GEORGE E. CLAYTON, attorney-at-law, farmer, stock and fruit raiser, Section 14, Township 3, Range 17, P. O. Hiawatha, was born in Clark County, Mo., August 28, 1834, and lived in his native State until his fourth year, when his parents removed to Madison County, Ill., where Mr. C. lived until the summer of 1858, when he removed to Kansas and located at Wathena, Doniphan County, where he commenced business as real estate agent and surveyor, in partnership with J. R. Plowman, and also that fall taught the first school ever taught in Wathena. In December, he, in company with Capt. Albert Heed and J. R. Plowman, made a prospecting tour to Brown County, then unorganized, but attached to Doniphan County for municipal purposes. He was enraptured with the unmistakable fertility of soil, beauty, freshness and wild grandeur of the then new county, and unhesitatingly resolved to make it his future home, and accordingly a town company was organized, a site for the new county seat selected, and by the company names Claytonville, in honor of the founder, and Mr. Clayton pre-empted a quarter section of Government land adjoining the prospective village as his homestead, and on which he still resides. On his return to Wathena, he was chosen to, in part, represent Burr Oak Township in the first Territorial Democratic Convention, at Lecompton, then the capital of the Territory, which he attended, and the Legislature convening at the same time, he prepared and had a bill offered in that body, for the organization of Brown County, which was offered in the House of Representatives by Hon. B. O'Driscol, member from Doniphan, and conducted to its final passage in the Council, by Judge Thomas Watterson, of same county, now living in Marshall County. In accordance with the ten existing Territorial statues made and provided, it became the duty of the Legislature, in joint session of House and Council, to elect the officers essential to effect a county organization, which was done in compliance with a petition from the voters of Brown County, and resulted in the election of George E. Clayton, Probate Judge, and ex officio Chairman of the Board of County Commissioners which offices he filled with credit to himself and satisfaction to the people of the county, as evinced by his fairness, impartiality, and freedom from partisan, prejudice, especially in the completion of the organization of the county when it became his prerogative and duty to appoint a sheriff, county surveyor and coroner, and justices of the peace and constables in each of the four townships into which he had municipally subdivided the county; distributing these offices fairly between political friends and foes. He established a store of general merchandise in Claytonville, in August, 1857, the first in the county, and also obtained the establishment of a postoffice at the same place, and served as Postmaster of the same three years. He is a member of the Baptist Church. Has been Notary Public for the past eight years, and holds this position at present. He took part in the last war, as a member of Company D, Eleventh Ohio Volunteer Cavalry, and enlisted at St. Joe, Mo., April 16, 1862, and was discharged at Omaha, Neb., April 1, 1865. His regiment served all through the war on the plains, against the hostile Indians. He participated in a number of Indian fights and skirmishes. He was married June 11, 1857, at St. Louis, Mo., to Miss Mary Caswell, a native of Illinois. They have four children living, whose names are - Herbert D., Cora, married to Henry J. Rhodes, a native of Pennsylvania, and a resident of Mission Township; Nellie and Elsie. Judge Clayton has a choice upland farm of 105 acres, all enclosed with substantial fences, and all in cultivation except twenty-five acres, which are timber land. The farm is finely watered by springs and brooks; there is also a fine fish pond 75x100 feet on the property. The orchard covers about five acres, and contains 1,500 fruit trees of various kinds. There is also an abundance of small fruits on the place. The improvements consist of a six-roomed cottage, placed on an elevated site, which commands a fine view of the prosperous towns of Robinson, Willis and Baker, and the city of Hiawatha. The lawn surrounding the dwelling is covered with evergreens and magnificent elm and maple trees. The other improvements consist of a stock stable, granary and other outbuildings. Judge Clayton had twenty-three acres in spring wheat this season, which only yielded fifteen bushels to the acre; thirty acres in corn, which averages sixty bushels to the acre; fifteen acres in potatoes, which turned out finely, yielding 3,400 bushels; he cut the grass from ten acres of timothy meadow land, which yielded two tons to the acre; he threshed this year, half of an acre of common millet, which yielded thirty and a half bushels of seed. Judge Clayton at present devotes most all of his time to the cultivation of his farm, but he intends shortly to pay more attention to the practice of law.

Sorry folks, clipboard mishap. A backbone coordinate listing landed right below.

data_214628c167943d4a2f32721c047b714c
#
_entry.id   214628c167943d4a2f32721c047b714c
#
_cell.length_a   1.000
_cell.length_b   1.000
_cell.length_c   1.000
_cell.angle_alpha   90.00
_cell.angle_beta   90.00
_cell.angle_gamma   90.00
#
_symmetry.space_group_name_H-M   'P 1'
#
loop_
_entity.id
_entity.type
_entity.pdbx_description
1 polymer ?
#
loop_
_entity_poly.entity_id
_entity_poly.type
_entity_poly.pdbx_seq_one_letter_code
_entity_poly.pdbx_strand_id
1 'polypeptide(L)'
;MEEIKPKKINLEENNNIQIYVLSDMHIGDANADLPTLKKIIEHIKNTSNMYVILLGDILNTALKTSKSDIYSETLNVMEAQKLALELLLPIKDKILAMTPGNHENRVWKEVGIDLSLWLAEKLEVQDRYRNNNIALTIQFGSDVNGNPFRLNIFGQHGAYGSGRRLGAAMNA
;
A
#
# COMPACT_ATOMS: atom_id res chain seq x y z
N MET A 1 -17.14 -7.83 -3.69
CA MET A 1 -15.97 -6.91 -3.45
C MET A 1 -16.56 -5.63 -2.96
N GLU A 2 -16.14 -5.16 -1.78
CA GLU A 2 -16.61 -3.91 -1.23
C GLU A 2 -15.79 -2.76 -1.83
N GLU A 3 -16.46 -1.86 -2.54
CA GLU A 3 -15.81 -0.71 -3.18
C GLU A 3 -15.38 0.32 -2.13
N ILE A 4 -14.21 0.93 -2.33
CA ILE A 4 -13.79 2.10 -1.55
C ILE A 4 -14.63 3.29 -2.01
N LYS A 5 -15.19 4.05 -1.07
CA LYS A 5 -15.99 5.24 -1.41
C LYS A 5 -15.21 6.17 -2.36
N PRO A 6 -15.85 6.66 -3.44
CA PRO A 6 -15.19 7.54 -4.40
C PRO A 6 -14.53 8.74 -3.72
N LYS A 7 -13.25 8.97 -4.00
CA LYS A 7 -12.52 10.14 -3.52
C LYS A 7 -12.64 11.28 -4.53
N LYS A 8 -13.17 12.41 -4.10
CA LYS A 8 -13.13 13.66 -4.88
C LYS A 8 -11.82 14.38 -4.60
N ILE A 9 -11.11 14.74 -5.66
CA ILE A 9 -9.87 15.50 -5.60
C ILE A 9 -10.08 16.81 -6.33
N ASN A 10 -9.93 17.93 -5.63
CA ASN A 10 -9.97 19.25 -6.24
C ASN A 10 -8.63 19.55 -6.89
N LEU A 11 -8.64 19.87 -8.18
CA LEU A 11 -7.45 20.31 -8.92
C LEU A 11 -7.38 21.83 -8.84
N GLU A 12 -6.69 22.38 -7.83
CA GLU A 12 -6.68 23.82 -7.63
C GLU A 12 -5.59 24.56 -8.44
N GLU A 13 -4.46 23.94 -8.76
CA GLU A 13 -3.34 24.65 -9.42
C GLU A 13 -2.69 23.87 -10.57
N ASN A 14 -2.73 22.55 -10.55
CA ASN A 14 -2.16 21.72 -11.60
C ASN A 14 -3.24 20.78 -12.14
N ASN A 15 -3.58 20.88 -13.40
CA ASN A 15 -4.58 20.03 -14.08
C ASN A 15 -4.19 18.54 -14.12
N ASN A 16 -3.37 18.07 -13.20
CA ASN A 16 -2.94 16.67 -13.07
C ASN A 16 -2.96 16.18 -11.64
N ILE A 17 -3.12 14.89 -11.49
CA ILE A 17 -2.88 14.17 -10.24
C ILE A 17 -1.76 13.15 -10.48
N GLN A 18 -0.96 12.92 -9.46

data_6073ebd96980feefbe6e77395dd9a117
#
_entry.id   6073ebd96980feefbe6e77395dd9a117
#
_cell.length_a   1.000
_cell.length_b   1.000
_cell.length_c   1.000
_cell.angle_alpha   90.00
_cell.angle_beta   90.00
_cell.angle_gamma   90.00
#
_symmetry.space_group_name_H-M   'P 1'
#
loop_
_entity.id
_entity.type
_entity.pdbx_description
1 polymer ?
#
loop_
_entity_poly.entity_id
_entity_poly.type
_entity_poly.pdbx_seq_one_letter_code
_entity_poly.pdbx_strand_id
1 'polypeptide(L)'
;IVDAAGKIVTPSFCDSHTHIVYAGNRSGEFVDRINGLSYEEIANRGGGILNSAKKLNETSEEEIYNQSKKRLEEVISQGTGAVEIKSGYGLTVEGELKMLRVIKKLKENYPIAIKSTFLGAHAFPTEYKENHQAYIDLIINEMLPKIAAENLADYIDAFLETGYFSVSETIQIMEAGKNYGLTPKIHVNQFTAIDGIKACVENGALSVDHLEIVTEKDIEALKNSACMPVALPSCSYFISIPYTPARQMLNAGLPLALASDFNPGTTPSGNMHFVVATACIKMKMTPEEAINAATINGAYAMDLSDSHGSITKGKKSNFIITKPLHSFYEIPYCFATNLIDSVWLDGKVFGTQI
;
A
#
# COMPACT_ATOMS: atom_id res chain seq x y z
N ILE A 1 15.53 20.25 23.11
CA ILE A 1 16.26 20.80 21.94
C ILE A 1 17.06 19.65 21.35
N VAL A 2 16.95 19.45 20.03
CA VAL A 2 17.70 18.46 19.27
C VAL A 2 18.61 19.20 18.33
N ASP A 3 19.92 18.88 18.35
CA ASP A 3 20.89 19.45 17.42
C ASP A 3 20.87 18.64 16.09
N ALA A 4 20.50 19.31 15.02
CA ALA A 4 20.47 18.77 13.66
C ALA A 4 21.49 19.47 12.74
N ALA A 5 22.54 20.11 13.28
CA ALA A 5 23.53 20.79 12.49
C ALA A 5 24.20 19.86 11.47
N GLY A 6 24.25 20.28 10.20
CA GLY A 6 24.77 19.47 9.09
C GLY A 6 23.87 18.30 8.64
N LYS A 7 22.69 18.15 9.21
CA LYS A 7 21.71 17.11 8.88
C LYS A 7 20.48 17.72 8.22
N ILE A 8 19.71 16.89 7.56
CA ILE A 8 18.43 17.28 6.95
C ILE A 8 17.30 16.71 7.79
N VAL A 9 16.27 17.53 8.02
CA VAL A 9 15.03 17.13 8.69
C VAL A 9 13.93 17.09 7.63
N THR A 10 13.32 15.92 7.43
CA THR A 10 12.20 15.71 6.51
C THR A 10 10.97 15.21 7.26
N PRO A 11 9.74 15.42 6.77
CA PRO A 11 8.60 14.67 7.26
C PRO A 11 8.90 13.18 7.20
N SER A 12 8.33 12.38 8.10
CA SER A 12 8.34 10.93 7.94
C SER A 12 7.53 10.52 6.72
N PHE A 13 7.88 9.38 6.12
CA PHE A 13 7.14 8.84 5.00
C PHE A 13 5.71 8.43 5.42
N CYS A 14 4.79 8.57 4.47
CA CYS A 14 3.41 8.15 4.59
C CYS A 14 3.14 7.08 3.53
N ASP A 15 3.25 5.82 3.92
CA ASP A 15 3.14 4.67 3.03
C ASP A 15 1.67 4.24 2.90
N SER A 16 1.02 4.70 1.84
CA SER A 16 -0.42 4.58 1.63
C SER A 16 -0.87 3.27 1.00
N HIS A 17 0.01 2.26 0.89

P. D. COMSTOCK, farmer, fruit andstock-raiser (sic), Section 8, Township 4, Range 17, P. O. Willis, was born November 12, 1835, in Dayton, Cattaraugus Co., N. Y., and lived in his native State until his twentieth year. He then removed to Waupun, Fond du Lac Co., Wis., where he resided until the year 1859, when he accepted an engagement as a salesman for Messrs. Wood & McGregor, and removed to Delavan, in the same State, where he resided until the 20th day of October, 1862, when he became a member of Company A, Thirty-second Regiment Wisconsin Infantry. He was a member of this company and regiment until June 4, 1865, when he was transferred to Company D, Sixteenth Regiment Wisconsin Veteran Infantry. He entered this company as a Corporal, and was discharged as a Sergeant July 12, 1865, at Louisville, Ky. He participated in Sherman's March to the Sea and numerous minor engagements and skirmishes. While in the service he was severely injured while crossing a bridge between Moscow and Grand Junction, Tenn., from which he suffers to-day (sic). After his discharge from the United States Service he returned to his home in Wisconsin, where he remained until the fall of 1868, when he removed to Kansas, locating on his farm in Mission Township, Brown County, where he has resided since. He is a member of Hiawatha Post No. 130, G. A. R. He was married in Troy, Wis., December 17, 1860, to Miss L. A. Edwards, a native of Walworth County, Wis., being one of the first white children born in Sugar Creek Township in that State. They have four children, whose names are Merton M., Mabel, Alice E. and Pearl Leland. "Delavan Fruit Farm," as Mr. Comstock's fine place is called, lies one mile southwest of the young and thriving town of Willis. It contains eighty acres, is all enclosed, is well supplied with timber and water, and is in a high state of cultivation. The farm is finely improved by a new eight-roomed frame dwelling, stock stables and lots, granary, corn crib, etc. On the northeast corner of the property is a handsome grove of native timber covering one acre and containing over 200 walnut, maple, elm and cottonwood trees. The orchard covers ten acres and contains 132 bearing apple, 1,000 peach and a large number of plum, pear and cherry trees. The farm is also abundantly supplied with a large variety of small fruits. Mr. C. raises from 1,500 to 2,000 bushels of corn, 3,000 to 4,000 bushels of small grain yearly. Keeps twenty-five head of stock cattle, fifty to seventy-five stock hogs, and six head of fine horses. Mr. Comstock is a veteran of the War of the Rebellion, a thorough and practical farmer, a prosperous and useful citizen, and has a high standing in his community.